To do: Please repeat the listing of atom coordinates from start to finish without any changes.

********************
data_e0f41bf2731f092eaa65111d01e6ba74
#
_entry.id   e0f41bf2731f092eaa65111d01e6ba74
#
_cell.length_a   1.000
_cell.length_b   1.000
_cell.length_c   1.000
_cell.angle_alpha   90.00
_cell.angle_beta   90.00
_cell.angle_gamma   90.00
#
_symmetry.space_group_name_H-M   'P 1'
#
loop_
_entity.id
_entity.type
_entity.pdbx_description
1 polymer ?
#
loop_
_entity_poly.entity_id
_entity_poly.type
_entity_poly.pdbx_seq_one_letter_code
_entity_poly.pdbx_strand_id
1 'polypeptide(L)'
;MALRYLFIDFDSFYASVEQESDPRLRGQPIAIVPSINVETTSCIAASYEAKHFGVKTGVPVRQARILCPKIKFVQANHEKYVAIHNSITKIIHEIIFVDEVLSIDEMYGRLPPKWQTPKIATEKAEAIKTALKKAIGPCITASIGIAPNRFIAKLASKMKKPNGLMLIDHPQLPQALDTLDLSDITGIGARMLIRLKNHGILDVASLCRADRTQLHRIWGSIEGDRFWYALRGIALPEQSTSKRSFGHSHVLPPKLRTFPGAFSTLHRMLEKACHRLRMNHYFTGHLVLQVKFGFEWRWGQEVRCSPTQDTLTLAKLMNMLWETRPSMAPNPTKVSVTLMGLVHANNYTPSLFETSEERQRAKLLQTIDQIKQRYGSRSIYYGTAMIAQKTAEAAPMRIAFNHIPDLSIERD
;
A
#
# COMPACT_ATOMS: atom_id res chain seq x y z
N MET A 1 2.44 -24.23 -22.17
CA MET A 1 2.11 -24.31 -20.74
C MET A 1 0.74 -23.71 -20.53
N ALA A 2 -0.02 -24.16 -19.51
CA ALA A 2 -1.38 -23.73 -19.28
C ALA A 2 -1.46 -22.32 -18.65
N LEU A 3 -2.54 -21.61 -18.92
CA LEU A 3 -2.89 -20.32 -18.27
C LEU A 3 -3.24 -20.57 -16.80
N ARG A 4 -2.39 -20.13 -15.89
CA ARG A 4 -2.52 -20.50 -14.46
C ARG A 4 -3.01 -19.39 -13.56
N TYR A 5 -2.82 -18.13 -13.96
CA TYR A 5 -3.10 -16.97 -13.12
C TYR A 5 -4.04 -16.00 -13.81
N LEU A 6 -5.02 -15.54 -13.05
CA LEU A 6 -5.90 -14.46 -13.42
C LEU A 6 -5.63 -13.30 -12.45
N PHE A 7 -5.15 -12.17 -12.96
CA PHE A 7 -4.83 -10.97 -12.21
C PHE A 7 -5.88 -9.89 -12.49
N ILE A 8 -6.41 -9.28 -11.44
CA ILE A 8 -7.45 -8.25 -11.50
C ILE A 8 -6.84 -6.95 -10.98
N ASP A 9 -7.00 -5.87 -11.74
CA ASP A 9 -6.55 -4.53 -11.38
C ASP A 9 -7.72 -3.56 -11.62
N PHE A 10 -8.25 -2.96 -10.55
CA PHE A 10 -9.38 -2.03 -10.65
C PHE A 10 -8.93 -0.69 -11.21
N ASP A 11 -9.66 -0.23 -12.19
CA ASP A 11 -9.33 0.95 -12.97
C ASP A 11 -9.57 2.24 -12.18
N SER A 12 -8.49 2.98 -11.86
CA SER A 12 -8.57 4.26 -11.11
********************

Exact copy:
data_e0f41bf2731f092eaa65111d01e6ba74
#
_entry.id   e0f41bf2731f092eaa65111d01e6ba74
#
_cell.length_a   1.000
_cell.length_b   1.000
_cell.length_c   1.000
_cell.angle_alpha   90.00
_cell.angle_beta   90.00
_cell.angle_gamma   90.00
#
_symmetry.space_group_name_H-M   'P 1'
#
loop_
_entity.id
_entity.type
_entity.pdbx_description
1 polymer ?
#
loop_
_entity_poly.entity_id
_entity_poly.type
_entity_poly.pdbx_seq_one_letter_code
_entity_poly.pdbx_strand_id
1 'polypeptide(L)'
;MALRYLFIDFDSFYASVEQESDPRLRGQPIAIVPSINVETTSCIAASYEAKHFGVKTGVPVRQARILCPKIKFVQANHEKYVAIHNSITKIIHEIIFVDEVLSIDEMYGRLPPKWQTPKIATEKAEAIKTALKKAIGPCITASIGIAPNRFIAKLASKMKKPNGLMLIDHPQLPQALDTLDLSDITGIGARMLIRLKNHGILDVASLCRADRTQLHRIWGSIEGDRFWYALRGIALPEQSTSKRSFGHSHVLPPKLRTFPGAFSTLHRMLEKACHRLRMNHYFTGHLVLQVKFGFEWRWGQEVRCSPTQDTLTLAKLMNMLWETRPSMAPNPTKVSVTLMGLVHANNYTPSLFETSEERQRAKLLQTIDQIKQRYGSRSIYYGTAMIAQKTAEAAPMRIAFNHIPDLSIERD
;
A
#
# COMPACT_ATOMS: atom_id res chain seq x y z
N MET A 1 2.44 -24.23 -22.17
CA MET A 1 2.11 -24.31 -20.74
C MET A 1 0.74 -23.71 -20.53
N ALA A 2 -0.02 -24.16 -19.51
CA ALA A 2 -1.38 -23.73 -19.28
C ALA A 2 -1.46 -22.32 -18.65
N LEU A 3 -2.54 -21.61 -18.92
CA LEU A 3 -2.89 -20.32 -18.27
C LEU A 3 -3.24 -20.57 -16.80
N ARG A 4 -2.39 -20.13 -15.89
CA ARG A 4 -2.52 -20.50 -14.46
C ARG A 4 -3.01 -19.39 -13.56
N TYR A 5 -2.82 -18.13 -13.96
CA TYR A 5 -3.10 -16.97 -13.12
C TYR A 5 -4.04 -16.00 -13.81
N LEU A 6 -5.02 -15.54 -13.05
CA LEU A 6 -5.90 -14.46 -13.42
C LEU A 6 -5.63 -13.30 -12.45
N PHE A 7 -5.15 -12.17 -12.96
CA PHE A 7 -4.83 -10.97 -12.21
C PHE A 7 -5.88 -9.89 -12.49
N ILE A 8 -6.41 -9.28 -11.44
CA ILE A 8 -7.45 -8.25 -11.50
C ILE A 8 -6.84 -6.95 -10.98
N ASP A 9 -7.00 -5.87 -11.74
CA ASP A 9 -6.55 -4.53 -11.38
C ASP A 9 -7.72 -3.56 -11.62
N PHE A 10 -8.25 -2.96 -10.55
CA PHE A 10 -9.38 -2.03 -10.65
C PHE A 10 -8.93 -0.69 -11.21
N ASP A 11 -9.66 -0.23 -12.19
CA ASP A 11 -9.33 0.95 -12.97
C ASP A 11 -9.57 2.24 -12.18
N SER A 12 -8.49 2.98 -11.86
CA SER A 12 -8.57 4.26 -11.11